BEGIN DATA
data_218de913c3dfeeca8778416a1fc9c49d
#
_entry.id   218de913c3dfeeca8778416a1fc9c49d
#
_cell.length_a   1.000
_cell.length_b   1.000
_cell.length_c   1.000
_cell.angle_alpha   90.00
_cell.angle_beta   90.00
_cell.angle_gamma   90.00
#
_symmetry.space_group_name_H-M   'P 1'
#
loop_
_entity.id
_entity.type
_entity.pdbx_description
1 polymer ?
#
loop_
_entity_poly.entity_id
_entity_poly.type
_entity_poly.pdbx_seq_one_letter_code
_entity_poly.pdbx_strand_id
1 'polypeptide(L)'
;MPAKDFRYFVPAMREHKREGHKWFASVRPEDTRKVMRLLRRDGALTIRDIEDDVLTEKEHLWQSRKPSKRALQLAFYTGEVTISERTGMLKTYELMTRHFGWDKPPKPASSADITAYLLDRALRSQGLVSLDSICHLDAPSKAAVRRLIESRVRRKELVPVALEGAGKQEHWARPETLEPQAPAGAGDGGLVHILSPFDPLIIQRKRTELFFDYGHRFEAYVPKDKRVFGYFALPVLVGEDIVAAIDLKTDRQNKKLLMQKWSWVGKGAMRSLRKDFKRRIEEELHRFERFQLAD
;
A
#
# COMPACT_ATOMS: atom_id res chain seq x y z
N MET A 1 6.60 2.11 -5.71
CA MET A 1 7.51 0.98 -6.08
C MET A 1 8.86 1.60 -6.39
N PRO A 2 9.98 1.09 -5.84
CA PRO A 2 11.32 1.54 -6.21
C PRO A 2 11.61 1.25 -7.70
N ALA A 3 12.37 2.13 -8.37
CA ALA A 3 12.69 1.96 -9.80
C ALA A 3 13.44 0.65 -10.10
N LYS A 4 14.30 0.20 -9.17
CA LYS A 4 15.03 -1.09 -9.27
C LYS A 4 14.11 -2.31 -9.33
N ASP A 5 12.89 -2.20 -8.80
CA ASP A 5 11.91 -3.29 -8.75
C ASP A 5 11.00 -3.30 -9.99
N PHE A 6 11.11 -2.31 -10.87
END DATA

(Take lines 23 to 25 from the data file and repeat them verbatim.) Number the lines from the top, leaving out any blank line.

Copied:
_entity_poly.pdbx_seq_one_letter_code
_entity_poly.pdbx_strand_id
1 'polypeptide(L)'